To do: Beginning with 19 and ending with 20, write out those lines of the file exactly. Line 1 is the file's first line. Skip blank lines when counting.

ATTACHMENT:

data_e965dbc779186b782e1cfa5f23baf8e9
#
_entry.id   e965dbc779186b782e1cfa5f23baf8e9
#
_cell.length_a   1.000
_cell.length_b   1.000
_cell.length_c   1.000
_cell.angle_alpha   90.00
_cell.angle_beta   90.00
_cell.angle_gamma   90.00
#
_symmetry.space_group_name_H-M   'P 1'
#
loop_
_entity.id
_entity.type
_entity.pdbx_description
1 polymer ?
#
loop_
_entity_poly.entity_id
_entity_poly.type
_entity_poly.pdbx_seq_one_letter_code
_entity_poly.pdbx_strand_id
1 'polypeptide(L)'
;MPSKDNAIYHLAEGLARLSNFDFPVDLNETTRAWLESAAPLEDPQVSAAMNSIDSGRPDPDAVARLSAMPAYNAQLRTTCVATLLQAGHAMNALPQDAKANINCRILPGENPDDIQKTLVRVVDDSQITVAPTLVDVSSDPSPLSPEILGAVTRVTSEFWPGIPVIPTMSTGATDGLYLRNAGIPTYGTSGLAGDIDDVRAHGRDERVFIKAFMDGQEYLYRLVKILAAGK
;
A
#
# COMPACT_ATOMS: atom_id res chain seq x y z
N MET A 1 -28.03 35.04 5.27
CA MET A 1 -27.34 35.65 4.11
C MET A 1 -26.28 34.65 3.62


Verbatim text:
#
loop_